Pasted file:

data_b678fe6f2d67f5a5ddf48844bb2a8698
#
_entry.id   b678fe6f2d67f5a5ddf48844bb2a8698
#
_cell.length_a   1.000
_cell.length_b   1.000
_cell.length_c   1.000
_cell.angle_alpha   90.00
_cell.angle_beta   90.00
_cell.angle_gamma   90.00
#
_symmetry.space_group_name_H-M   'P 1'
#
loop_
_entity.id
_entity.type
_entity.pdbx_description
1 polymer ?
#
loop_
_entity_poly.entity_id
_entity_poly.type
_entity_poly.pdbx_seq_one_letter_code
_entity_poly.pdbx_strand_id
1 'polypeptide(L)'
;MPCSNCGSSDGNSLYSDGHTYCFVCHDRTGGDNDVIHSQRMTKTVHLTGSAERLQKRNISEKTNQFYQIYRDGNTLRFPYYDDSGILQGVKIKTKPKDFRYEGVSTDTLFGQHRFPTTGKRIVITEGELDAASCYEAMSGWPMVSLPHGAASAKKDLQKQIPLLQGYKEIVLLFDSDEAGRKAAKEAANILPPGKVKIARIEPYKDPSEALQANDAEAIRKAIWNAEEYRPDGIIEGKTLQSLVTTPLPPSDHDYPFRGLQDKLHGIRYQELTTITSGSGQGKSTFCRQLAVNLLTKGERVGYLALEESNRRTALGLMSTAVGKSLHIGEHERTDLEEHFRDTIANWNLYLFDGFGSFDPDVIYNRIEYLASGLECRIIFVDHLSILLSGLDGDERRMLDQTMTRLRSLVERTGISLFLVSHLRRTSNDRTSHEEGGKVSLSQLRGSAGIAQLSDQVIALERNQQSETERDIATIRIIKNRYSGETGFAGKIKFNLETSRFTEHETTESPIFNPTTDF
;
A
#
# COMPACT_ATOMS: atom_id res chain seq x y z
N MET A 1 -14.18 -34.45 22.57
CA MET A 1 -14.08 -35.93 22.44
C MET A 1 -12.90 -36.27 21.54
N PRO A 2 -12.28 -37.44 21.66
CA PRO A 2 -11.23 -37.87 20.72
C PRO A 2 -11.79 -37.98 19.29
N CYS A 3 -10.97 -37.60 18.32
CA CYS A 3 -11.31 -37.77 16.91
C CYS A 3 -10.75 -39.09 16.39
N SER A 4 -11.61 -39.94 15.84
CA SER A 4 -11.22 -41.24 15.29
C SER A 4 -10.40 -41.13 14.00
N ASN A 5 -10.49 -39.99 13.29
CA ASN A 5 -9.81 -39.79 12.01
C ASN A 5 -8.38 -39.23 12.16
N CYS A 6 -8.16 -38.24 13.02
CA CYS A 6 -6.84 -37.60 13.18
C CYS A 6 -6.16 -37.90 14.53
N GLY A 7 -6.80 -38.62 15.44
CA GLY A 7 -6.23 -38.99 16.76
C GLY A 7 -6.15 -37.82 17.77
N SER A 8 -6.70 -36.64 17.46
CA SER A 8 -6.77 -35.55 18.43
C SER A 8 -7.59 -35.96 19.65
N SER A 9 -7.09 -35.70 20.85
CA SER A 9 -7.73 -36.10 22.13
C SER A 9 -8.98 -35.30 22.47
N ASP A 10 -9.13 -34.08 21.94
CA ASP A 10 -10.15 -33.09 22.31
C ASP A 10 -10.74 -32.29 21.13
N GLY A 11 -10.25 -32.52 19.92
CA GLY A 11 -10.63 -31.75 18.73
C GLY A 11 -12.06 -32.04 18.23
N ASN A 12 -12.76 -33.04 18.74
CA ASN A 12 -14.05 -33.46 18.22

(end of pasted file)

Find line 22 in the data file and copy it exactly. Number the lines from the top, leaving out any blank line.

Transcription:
_entity_poly.type